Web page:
Oy. The follies of youth. The film isn't horrible, but it tries to cram too much in what could be a poignant story of love lost and lost again. Not sure if the interlude of the Tienanmen Square protests adds much if anything to the film; I think it rather detracts from it, and invites unfavorable comparisons to "The Unbearable Lightness of Being." I also winced at the "where are they now" updates at the end.
Authentic, raw Chinese epos about a country girl coming to Beijing and losing herself in a swirl of strong desires, confusion and obsessive passion. Set against the background of the 1989 Tianan Men incident, this is one of the best Chinese movies i ever saw. Lei Hao is a brillant actress.
I actually turned this off about an hour in, bored by a lack of emotional investment in the characters and a constant stream of pointless sex. While there is some lovely cinematography in this film and the back drop of the protests adds an edge, there is just not enough substance to keep me invested. It really lost me as it fast forwarded in time using a titled montage that included characters we'd never met.
Summer Palace is an elegiac allegory for democracy in China. The romances of the film's first half ending with the 1989 protests and the adult romances of the second half are broken up by news footage of the Hong Kong handover and the end of the Cold War. Yu Hong and her romances can be read as symbols of the trajectory of Chinese democracy with the ending suggesting it's impossible. Maturity means accepting this.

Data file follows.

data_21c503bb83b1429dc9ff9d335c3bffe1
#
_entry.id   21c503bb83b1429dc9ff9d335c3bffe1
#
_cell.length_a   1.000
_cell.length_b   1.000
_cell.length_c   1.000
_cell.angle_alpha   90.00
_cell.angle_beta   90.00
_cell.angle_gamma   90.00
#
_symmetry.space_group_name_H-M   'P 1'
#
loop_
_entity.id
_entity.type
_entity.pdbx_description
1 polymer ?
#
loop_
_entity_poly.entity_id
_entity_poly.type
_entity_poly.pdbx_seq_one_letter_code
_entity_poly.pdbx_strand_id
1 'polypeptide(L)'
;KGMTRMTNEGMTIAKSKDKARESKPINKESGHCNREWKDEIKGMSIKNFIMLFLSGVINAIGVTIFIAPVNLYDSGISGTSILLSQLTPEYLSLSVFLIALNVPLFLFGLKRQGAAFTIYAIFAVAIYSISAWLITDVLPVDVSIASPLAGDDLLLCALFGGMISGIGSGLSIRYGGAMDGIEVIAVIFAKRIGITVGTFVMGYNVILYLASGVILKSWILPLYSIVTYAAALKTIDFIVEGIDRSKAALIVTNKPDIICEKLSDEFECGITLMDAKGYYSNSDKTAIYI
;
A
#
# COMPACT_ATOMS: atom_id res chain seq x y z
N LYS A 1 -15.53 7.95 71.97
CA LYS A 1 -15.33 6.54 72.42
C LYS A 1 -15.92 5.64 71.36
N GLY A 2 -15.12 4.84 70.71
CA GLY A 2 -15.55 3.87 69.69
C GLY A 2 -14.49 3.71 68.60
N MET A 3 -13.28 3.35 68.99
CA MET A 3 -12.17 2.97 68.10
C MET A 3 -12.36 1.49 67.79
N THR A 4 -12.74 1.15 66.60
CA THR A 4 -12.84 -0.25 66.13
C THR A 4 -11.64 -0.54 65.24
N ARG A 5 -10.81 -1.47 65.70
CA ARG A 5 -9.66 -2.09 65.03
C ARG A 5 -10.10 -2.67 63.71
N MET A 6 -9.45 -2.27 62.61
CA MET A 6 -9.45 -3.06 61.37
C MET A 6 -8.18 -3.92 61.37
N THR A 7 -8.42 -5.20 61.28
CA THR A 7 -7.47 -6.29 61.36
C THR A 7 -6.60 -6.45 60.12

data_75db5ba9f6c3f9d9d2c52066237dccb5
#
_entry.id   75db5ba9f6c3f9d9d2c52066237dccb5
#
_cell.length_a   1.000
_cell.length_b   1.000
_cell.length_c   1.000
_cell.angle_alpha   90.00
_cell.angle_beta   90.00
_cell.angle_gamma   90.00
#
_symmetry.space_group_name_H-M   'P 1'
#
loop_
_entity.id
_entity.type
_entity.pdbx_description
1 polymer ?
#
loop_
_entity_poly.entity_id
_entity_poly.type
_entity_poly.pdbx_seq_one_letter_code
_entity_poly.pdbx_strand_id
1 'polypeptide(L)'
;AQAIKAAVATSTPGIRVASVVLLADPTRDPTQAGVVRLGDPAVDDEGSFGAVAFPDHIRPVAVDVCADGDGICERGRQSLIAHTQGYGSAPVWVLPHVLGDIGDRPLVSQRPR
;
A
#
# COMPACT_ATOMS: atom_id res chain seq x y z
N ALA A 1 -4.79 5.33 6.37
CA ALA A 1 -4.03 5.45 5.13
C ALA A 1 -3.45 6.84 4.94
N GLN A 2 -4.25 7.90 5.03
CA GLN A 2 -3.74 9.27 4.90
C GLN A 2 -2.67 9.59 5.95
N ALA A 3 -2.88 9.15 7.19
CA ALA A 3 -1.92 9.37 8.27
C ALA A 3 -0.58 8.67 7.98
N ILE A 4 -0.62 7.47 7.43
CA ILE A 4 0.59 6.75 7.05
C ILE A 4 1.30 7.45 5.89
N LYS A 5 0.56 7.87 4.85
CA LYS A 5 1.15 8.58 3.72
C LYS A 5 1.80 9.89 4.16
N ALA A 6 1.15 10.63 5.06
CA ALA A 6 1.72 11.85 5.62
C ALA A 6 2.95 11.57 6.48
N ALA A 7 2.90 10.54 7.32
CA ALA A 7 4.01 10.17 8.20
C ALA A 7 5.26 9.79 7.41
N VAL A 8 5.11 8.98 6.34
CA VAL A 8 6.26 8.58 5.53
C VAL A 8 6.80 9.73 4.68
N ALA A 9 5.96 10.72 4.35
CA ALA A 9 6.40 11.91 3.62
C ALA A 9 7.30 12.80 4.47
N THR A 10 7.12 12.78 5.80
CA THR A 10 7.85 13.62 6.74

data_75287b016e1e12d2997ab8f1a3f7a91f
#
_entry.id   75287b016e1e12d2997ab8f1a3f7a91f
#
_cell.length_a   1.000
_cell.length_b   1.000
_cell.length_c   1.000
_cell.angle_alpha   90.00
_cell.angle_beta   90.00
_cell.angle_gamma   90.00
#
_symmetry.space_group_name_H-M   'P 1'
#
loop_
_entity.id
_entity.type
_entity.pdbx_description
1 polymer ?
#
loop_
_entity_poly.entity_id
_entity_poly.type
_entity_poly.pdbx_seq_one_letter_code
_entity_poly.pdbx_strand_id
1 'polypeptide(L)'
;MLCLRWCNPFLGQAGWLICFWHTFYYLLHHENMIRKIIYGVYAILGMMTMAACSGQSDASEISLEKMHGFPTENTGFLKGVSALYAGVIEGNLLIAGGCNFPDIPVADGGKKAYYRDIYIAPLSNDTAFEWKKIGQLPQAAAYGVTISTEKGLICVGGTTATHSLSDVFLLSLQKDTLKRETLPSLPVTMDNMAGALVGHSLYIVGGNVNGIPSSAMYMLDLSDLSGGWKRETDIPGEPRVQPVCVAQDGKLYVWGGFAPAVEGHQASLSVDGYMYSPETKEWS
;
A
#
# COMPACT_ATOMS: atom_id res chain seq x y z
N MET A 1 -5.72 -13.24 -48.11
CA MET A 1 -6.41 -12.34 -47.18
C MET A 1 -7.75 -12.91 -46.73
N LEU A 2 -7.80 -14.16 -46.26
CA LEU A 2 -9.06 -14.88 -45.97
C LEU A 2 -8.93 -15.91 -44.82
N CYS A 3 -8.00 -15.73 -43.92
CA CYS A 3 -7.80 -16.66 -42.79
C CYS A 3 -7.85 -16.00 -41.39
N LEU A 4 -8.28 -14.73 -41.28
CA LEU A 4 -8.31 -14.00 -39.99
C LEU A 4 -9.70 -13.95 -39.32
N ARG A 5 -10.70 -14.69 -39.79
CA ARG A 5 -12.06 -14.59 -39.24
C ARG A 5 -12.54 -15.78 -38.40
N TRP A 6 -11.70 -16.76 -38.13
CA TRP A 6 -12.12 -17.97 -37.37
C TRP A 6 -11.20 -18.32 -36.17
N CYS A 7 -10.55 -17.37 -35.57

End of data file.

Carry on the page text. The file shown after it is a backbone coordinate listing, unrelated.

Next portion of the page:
The backgrounds in this movie really add a lot of symbolism for what’s going on in the foreground. For instance, the erratic string instrument playing from Yu Hong’s roommate shows her emotional breakdown, and the people rushing between her and her old lover when he came to visit show the distance that has formed between the two of them due to the people the Yu Hong has met. Overall a great movie for emotional types.
Or: The Unbearable Lightness of Beijing--an aka I'd be too embarrassed to posit if it weren't so unmistakably apt. Like Philip Kaufman's Kundera adaptation, SP is a sumptuous, voluptuous, tortuous tale of twin deliria: love and revolt. Exchange 1968 Prague for 1989 Beijing, refresh the doomed pair of ardent lovers accordingly, then let the superficial parallels ramify for 140 minutes purpled with swollen piano.
The closest thing to a Bertolucci/Godard collaboration there is in 21st century cinema, with all of the possible highs and lows in that hypothetical pairing bared for all to see. Lou's become quite adept at borrowing stylistically from other filmmakers (i.e. Hitchcock and Wong Kar-wai with "Suzhou River"), but he does it earnestly. Few can illuminate Anna Karina's face like Godard, but Lou comes close with Hao Lei.
I went into this having read criticisms of "playing to Western sensibilities," and perhaps this is true, but it was so well acted and beautifully filmed. While it wasn't quite as evocative as 苏州河 Suzhou River, it was a peek at a time+place we rarely get to look at it in fictional form (as opposed to documentary), and at students who were there but not leaders (wondering where they've went since).
Quite frankly, this is one of the best films I’ve ever seen! If you’re a fan of “Suzhou River” and director Ye Lou’s style, then you’ll absolutely love “Summer Palace”. And how awesome was Lei Hao in this film! Her performance was so fearless and genuine that to call what she did "acting" would be a massive understatement. One word to describe this film: MASTERPIECE!